As one example, Nemeroff talked about a language instructor using Panopto’s 360-degree video capabilities to bring students into living rooms in Spanish-speaking countries around the world to learn about leisure and recreation. Panopto’s video platform enables users to upload footage from 360-degree cameras and view it with our interactive video player and popular virtual-reality headsets. “It’s cool when you can transport students in that way to an immersive learning environment,” he says. “The fact that Panopto has [360-degree video] as a built-in feature makes the access provisioning way easier.”
In addition to 360-degree videos, Dartmouth uses simulator technology to provide interactive mixed reality experiences, including a linear accelerator simulator unique to its campus. “We recently shifted to a virtual model,” says Nemeroff, “so now we’re able to have some of our students join over distance and interact with this piece and hopefully get a better retention of the overall environment.” The school also offers an Anatomage table so students can virtually manipulate a cadaver and learn about biology and anatomy firsthand.
Apply it – now and later: Simulators and mixed reality will require schools to invest in new technology and make it accessible to instructors and students. Because of its cutting-edge nature, this type of technique may not yet be within reach for every college or university. To start, instructors can look to connect students through video to bring them new perspectives or introduce them to new places.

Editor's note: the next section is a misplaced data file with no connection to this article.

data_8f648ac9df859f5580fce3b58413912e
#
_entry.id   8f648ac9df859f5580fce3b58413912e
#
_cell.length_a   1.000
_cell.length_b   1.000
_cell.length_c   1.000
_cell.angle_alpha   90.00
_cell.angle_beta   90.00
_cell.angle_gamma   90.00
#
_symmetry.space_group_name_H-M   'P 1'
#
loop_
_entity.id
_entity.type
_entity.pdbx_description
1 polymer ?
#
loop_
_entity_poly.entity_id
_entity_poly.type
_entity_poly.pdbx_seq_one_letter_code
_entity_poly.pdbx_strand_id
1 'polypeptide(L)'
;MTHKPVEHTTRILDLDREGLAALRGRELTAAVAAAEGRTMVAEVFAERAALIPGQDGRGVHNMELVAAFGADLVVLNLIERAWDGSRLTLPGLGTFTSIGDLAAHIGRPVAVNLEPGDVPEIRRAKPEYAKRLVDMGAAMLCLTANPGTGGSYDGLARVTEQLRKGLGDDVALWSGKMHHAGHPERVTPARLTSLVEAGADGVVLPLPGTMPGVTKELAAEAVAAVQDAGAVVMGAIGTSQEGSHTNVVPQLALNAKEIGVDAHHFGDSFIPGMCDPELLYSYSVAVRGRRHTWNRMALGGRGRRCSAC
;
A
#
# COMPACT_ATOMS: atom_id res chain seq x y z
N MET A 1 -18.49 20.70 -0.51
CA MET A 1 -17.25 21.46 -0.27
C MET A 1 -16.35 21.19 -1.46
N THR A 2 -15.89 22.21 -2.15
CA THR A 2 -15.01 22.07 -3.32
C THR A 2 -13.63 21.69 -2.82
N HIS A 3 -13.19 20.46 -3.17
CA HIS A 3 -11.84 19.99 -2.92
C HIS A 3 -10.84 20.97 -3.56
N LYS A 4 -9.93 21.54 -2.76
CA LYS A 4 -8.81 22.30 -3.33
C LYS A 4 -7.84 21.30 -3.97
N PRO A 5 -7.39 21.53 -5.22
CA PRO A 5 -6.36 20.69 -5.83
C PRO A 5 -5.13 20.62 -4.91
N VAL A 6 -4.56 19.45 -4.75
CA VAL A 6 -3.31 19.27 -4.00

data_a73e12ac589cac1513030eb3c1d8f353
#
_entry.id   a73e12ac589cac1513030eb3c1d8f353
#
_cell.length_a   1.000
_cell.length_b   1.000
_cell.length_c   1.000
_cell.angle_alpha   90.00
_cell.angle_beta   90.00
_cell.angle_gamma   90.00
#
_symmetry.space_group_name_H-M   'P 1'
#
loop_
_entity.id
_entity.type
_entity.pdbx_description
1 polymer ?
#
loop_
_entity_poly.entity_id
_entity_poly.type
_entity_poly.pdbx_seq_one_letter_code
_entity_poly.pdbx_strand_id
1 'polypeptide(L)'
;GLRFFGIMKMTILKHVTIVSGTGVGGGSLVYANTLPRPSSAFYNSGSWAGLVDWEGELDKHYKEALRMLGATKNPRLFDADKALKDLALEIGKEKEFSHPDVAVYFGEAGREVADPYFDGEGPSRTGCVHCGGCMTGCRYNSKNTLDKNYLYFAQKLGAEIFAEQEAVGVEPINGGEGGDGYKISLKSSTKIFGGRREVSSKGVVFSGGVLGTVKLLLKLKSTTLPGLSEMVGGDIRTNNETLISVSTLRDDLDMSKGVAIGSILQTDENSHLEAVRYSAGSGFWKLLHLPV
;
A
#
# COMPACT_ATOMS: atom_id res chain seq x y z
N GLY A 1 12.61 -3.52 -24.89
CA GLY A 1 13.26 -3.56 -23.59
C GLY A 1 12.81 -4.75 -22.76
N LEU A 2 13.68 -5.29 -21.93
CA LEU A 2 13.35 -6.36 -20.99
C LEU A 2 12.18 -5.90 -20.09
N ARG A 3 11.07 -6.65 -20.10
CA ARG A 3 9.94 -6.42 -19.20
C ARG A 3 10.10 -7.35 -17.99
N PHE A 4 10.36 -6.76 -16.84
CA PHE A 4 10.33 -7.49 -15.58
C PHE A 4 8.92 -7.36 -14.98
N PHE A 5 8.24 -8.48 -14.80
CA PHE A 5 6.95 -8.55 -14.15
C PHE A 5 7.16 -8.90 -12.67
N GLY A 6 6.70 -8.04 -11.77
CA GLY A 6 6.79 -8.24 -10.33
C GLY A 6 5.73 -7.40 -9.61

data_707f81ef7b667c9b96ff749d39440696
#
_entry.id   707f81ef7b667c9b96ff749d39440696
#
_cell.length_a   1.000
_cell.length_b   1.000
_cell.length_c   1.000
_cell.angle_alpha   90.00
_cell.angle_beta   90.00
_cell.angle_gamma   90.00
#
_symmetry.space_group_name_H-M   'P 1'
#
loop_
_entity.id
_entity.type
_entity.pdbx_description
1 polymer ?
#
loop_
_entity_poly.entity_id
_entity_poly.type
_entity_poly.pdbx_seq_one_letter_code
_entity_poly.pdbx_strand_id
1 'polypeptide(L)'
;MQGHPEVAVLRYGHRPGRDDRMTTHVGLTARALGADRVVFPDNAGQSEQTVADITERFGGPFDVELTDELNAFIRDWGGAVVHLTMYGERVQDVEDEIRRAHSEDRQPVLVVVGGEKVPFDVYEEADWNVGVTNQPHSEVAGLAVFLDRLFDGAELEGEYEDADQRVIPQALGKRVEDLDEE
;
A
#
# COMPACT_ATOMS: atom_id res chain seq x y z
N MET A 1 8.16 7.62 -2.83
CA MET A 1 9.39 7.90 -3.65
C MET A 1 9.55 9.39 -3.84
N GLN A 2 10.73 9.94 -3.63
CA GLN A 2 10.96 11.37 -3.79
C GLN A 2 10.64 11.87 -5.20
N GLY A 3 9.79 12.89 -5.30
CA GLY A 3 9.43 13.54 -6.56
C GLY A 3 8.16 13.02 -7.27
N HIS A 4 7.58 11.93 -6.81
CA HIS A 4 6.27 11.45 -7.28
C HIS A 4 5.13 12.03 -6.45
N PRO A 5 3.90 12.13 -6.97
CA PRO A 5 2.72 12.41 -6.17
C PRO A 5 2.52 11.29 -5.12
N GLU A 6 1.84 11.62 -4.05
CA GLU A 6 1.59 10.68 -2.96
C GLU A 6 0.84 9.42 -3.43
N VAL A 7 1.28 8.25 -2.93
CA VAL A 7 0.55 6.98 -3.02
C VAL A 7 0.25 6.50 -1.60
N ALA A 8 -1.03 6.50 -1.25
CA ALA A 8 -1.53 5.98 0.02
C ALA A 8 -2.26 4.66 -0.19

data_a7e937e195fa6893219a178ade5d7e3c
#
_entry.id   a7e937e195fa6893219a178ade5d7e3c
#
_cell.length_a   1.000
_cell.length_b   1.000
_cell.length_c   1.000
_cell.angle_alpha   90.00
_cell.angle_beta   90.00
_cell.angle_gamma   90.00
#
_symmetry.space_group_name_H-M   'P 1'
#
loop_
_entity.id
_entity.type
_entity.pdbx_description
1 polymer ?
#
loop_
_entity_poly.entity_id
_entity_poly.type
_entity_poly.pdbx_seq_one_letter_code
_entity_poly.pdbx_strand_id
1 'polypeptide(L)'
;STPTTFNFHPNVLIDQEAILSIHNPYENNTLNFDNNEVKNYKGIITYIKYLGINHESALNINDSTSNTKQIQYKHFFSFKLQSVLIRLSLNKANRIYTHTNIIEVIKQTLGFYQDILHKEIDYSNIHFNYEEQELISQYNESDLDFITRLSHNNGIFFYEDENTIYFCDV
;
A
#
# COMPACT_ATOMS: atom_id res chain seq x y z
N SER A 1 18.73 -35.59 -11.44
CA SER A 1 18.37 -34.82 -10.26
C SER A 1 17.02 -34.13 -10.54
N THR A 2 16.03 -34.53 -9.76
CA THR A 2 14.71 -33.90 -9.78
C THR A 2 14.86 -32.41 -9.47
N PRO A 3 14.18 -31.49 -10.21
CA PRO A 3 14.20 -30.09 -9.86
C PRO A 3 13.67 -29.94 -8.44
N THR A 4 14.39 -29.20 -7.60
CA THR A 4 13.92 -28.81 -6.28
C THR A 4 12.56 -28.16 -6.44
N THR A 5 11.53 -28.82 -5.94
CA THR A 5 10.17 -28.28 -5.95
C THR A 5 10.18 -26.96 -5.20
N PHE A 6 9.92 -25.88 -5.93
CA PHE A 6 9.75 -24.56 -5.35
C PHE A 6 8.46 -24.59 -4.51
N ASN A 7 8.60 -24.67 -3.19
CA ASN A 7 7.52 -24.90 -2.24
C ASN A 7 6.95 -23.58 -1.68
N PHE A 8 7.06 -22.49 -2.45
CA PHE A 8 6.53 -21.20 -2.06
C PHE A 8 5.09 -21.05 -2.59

Capturing Attention and Increasing Engagement
Instructors are working within an evolving educational environment. Faced with shortened attention spans, always-on technology, and constantly streaming information, they need to turn to unconventional techniques to capture attention and encourage engagement. Microlectures, gamification, and simulated experiences are just a few of the ways instructors are already putting this into practice.
It’s no longer enough to lecture in front of the class for a 60-minute class period. Technology now enables instructors to give students ownership of their learning experience in a more direct way, allowing them to proceed at their own pace, immerse themselves in the material, and become fully engaged.